State bill aims for athletic concussion protection, prevention

By Charles Hallman
Staff Writer

Ryan Dotson of the University of Minnesota Athletic Medicine Department -Photos by Charles Hallman

A bill that would establish education and return-to-play standards for youth athletes following a concussion currently is moving through the Minnesota Legislature. Five states this year already passed such laws: South Dakota, Iowa, Wyoming, Colorado and Utah. Bill supporters are optimistic that it will be passed before this year’s session concludes in May.

A concussion is a type of brain injury that changes the way the brain normally works. It is caused by a bump, blow or jolt to the head, and can also occur from a blow to the body that causes the head and brain to move rapidly back and forth. Signs and symptoms of a concussion may include the person being dazed or stunned and unable to recall events either prior to or after the hit, bump or fall.

The Center for Disease Control (CDC) estimates that 3.8 million sports-related concussions occur each year in the United States. About 40 percent of youth athletes who have suffered a concussion return to play sooner than they should.

Minnesota Athletic Trainers’ Association (MATA) President Brent Millikin points out that the state bill does not expect coaches and officials to become doctors, but instead to “recognize and respond,” as well as have the authority to pull an athlete from participation if they suspect a concussion. MATA says that the bill also would inform and educate coaches, officials, youth athletes and their parents or guardians about the symptoms and treatment of concussions.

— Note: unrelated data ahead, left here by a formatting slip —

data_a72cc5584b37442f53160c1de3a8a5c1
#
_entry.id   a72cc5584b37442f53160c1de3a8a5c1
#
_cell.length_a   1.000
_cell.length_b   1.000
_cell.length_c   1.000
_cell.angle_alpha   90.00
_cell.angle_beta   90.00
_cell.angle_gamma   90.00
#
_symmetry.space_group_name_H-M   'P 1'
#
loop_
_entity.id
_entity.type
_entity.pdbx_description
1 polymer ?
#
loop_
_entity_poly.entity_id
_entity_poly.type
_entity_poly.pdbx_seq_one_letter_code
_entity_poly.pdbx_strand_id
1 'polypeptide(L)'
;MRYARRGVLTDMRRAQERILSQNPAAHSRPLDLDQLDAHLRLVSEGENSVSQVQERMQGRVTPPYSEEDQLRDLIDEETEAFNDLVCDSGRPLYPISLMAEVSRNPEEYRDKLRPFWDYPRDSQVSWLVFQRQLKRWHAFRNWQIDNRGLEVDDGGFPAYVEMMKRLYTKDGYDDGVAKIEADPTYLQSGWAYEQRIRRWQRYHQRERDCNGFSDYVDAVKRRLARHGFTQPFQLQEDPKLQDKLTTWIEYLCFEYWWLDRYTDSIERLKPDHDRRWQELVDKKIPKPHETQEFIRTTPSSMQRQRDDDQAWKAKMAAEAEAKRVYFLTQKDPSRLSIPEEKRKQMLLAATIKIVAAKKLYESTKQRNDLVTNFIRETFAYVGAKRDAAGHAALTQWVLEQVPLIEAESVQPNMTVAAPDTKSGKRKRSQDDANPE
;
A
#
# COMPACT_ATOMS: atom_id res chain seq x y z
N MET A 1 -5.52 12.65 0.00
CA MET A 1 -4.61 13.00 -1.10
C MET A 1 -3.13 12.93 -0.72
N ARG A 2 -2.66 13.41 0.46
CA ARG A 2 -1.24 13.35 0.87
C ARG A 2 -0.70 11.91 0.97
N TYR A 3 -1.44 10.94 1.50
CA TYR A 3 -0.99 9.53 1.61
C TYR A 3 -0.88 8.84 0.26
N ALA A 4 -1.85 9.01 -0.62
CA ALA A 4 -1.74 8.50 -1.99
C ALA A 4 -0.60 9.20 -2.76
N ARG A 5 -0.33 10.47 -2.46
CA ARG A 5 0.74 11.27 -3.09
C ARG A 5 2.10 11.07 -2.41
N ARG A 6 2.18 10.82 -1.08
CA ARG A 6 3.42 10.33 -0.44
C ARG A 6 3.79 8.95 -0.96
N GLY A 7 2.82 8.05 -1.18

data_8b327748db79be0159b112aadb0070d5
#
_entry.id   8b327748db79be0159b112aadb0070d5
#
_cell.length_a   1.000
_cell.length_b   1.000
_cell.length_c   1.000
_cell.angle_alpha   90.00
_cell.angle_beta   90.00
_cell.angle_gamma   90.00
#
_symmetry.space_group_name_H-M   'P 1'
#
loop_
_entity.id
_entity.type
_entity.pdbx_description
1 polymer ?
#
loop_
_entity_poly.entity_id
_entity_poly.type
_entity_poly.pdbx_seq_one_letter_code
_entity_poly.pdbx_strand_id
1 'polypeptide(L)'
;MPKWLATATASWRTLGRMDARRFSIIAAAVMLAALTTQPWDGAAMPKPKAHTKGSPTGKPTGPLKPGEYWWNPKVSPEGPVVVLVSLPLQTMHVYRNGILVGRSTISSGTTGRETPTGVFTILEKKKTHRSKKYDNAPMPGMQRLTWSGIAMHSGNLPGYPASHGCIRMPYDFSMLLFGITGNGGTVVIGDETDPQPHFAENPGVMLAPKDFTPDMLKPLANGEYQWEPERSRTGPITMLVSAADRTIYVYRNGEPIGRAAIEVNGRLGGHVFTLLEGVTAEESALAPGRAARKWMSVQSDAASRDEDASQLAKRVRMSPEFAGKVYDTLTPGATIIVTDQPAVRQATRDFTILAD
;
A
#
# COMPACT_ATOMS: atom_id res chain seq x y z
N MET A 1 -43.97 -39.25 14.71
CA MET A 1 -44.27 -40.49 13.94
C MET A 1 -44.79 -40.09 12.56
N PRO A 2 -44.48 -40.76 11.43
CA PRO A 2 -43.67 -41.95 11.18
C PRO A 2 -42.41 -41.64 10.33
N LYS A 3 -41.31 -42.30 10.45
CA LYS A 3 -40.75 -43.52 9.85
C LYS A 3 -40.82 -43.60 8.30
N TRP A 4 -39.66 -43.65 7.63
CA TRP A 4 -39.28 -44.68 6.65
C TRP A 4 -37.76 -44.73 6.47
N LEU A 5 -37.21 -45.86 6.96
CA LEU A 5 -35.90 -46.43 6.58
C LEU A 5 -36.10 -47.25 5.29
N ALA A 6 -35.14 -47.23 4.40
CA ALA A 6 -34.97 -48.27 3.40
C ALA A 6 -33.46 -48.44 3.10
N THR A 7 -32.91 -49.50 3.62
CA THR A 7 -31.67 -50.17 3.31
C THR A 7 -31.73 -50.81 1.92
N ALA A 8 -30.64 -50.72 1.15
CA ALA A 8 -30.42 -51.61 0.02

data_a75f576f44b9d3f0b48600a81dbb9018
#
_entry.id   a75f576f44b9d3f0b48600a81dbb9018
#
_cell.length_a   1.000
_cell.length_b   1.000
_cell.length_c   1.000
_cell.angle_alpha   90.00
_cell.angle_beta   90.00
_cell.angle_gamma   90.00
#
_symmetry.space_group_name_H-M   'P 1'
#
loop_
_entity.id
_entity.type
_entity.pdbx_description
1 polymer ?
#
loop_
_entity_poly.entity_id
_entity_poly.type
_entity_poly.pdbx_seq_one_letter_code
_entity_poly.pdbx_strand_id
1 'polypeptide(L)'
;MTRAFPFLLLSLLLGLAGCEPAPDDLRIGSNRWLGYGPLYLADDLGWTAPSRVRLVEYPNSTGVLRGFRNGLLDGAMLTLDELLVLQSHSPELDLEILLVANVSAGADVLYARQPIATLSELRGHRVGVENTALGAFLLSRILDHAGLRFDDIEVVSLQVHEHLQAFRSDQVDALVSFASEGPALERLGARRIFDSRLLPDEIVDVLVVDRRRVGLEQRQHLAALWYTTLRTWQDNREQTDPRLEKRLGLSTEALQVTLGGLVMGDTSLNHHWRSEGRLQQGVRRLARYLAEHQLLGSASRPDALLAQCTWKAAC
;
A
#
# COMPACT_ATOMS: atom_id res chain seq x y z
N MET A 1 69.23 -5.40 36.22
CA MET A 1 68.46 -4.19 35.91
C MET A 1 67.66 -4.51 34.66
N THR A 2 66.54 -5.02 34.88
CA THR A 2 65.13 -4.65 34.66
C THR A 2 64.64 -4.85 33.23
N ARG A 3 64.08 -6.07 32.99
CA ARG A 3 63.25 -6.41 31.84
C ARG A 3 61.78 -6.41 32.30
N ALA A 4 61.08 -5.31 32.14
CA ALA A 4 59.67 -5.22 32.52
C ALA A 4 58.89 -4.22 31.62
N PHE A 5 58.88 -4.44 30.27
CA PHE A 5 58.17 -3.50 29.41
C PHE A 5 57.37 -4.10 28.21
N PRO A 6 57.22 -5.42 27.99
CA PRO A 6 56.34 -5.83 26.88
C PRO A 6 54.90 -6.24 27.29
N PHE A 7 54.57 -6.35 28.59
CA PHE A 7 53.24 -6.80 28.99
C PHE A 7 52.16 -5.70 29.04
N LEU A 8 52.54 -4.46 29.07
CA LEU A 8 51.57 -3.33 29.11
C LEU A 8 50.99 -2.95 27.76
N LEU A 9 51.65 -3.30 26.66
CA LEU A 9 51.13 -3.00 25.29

“The sports-related injuries are the top of iceberg,” states Thomas Jefferson University Medical College neurological professor Dr. Jack Jalio. He, Princeton University Head Team Physician Margot Putukian and Dr. Mark Grady, Children’s Hospital of Philadelphia pediatric sports medicine specialist, all spoke on head injuries in sports, one of several panels held during the annual Association of Health Care Journalists (AHCJ) conference in Philadelphia April 14-17.

“The majority of the population get head injuries” by simply falling, says Jalio. “Most head injuries and concussions don’t go to the emergency room. The lower socio-economic groups have a much higher incidence of [head injuries], and the outcomes aren’t as good” because too many cases go untreated, he points out. Also, persons who are “most susceptible” to repeated concussions often develop “Alzheimer-type dementia,” especially in professional athletes, notes Jalio.

“It’s not the force of contact but the force that’s transmitted to the brain,” notes Grady. “That force can be a blast injury, a whiplash injury or a direct contact.” Football players too often take risks because they believe they are protected by wearing helmets, which according to him don’t “decrease the incidence of concussions.”

Putukian says that “purposeful hits” also occur in other sports such as hockey, soccer, wrestling and lacrosse.

“If that ball hits your head at the right spot, in the right way, it can definitely cause a concussion if that blow is strong enough,” notes Ryan Dotson, a graduate assistant at the University of Minnesota Athletic Medicine Department. “[With] a sprained ankle or a torn ACL [a knee ligament], you put a brace on it or you are going to have crutches; there is visible equipment that says the person is hurt. As far as concussions go, there’s no brace to put on your head.”

Who makes the ultimate call in deciding when the injured player returns to action? The coach? The athlete’s parents or guardian? The athlete?

“The physician makes the key decision at most high schools and colleges,” notes Putukian. “At the younger levels, unfortunately, [youth athletes] will go [from] one doctor to the next, to the next” to get permission to play, she points out.